Leverage automation and orchestration tools to turbocharge incident reporting and resolution, and minimize human error.
Do you have a comprehensive incident monitoring & tracking system that acts as a sentinel for your critical systems?
Configure intelligent alerting mechanisms to quickly inform concerned teams/individuals.
Make use of methods like anomaly detection and predictive analytics to detect and address issues before they snowball.
Is your team fully tapped into the power of collaboration?
Encourage a culture of cross-functional teams, enabling faster incident resolution through shared expertise.
Establish dedicated communication channels, such as incident response chat platforms, for immediate information exchange and collaboration.
Cultivate incident post-mortems to document issues identified, lessons learned, and best practices, fueling continuous improvement.
Besides, you, as an engineering manager, can conduct regular incident retrospectives to reduce MTTR. These retrospectives and feedback loops help you and the team to identify underlying causes. You can proactively work on making your incident response team more productive and capable of addressing such issues. In the process, ensure that incident post-mortems foster a culture of accountability and continuous learning, and not push the teammates into blame games, finger-pointing, or dirty organizational politics.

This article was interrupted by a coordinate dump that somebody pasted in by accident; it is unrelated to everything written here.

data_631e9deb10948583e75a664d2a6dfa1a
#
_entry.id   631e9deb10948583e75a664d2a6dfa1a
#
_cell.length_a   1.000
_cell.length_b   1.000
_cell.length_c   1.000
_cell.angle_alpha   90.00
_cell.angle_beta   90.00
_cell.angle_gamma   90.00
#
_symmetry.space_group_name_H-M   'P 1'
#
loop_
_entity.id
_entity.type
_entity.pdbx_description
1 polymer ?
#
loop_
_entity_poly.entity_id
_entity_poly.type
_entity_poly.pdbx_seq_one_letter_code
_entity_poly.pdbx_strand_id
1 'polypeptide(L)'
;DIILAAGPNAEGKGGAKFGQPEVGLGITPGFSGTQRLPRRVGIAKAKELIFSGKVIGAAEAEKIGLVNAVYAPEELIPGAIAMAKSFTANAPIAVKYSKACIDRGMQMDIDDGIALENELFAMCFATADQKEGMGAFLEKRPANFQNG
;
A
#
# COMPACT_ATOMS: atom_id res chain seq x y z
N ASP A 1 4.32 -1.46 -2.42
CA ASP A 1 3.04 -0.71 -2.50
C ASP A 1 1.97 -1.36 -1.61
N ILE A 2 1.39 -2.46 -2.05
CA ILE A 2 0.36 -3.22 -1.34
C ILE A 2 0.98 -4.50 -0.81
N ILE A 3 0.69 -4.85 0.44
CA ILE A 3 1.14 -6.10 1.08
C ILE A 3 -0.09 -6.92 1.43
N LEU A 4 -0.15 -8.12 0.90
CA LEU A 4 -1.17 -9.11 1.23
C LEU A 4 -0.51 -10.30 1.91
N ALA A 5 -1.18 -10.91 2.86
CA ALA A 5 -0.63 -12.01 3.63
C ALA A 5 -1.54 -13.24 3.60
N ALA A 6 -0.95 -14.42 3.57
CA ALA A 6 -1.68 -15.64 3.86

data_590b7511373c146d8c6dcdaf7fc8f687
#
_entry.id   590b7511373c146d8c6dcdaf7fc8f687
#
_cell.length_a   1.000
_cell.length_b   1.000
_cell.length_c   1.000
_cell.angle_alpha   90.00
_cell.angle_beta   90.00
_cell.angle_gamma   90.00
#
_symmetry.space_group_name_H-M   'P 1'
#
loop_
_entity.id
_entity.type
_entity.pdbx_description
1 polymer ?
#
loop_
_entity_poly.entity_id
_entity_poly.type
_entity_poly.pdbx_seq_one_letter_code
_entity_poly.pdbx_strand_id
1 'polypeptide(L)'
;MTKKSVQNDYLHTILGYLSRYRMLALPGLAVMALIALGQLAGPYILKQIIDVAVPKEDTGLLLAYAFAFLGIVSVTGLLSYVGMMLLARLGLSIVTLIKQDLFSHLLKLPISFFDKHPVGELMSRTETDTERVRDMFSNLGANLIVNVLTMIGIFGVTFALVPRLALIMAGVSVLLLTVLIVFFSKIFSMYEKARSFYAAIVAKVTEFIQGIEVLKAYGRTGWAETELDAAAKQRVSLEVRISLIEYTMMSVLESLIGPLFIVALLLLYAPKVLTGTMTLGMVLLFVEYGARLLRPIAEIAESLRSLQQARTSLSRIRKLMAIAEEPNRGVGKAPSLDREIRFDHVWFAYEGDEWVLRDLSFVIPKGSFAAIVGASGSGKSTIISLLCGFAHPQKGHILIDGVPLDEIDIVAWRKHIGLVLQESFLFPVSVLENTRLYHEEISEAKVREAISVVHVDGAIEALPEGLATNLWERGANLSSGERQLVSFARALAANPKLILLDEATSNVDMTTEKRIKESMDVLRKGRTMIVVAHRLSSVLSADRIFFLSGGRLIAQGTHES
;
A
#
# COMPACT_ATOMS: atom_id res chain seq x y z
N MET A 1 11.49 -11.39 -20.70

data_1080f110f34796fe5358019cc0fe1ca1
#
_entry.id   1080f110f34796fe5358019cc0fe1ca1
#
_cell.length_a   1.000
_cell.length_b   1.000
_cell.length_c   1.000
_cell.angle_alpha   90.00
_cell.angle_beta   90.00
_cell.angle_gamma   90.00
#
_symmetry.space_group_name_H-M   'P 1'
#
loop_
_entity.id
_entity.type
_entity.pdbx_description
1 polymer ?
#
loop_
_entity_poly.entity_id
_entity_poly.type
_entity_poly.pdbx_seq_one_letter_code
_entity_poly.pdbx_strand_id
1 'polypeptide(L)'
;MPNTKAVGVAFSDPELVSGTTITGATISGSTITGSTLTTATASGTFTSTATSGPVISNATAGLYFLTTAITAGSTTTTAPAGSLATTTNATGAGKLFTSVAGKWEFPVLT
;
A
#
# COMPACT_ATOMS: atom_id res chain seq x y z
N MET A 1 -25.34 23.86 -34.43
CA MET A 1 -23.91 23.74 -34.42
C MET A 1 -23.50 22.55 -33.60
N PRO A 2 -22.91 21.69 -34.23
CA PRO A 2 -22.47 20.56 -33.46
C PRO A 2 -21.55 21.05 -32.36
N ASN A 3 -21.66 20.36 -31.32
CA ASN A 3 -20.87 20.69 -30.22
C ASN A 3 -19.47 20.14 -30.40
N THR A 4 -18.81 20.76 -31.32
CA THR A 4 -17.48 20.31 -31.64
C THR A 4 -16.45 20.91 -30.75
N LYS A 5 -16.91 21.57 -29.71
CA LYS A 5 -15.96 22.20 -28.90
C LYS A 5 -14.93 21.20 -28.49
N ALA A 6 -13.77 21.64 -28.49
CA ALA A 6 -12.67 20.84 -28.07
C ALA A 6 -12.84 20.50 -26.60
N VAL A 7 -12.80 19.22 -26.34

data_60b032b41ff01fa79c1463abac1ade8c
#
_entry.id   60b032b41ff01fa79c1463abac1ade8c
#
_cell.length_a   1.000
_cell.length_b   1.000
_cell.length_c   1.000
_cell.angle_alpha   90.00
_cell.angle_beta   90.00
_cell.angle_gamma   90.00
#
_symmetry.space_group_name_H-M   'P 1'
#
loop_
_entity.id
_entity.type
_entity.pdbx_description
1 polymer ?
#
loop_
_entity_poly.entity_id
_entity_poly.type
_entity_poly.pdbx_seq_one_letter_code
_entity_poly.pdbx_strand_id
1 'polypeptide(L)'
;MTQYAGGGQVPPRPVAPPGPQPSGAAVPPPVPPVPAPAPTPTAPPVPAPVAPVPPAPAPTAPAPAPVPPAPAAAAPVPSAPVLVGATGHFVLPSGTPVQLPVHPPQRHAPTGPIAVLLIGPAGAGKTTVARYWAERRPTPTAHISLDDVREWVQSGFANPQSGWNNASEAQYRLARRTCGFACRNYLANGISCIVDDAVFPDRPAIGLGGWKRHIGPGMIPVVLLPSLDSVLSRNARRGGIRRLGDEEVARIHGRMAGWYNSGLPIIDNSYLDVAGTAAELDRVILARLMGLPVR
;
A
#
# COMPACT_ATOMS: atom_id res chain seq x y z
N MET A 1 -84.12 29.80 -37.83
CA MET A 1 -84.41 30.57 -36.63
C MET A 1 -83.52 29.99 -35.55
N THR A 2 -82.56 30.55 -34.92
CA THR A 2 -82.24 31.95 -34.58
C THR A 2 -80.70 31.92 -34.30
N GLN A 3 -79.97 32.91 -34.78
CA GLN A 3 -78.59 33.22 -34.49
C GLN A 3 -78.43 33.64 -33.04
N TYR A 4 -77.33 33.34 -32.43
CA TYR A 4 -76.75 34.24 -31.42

Also, to reduce MTTR, you can consider embracing automated remediation options provided by cloud vendors.
Reducing MTTR can dramatically improve your DevOps outcomes, help you build resilient engineering systems, and prevent issues from escalating into outages.
It may even reflect positively on your revenue reports, and save your customer success teams from burnout.
To attain operational excellence in the software supply chain, engineering managers can channel their focus toward streamlining incident management processes with automated monitoring systems, remediation tools, and an incident management tool, fostering a collaborative culture, and investing in the continuous improvement of the SDLC process. These together can help you prove your mettle in reducing MTTR.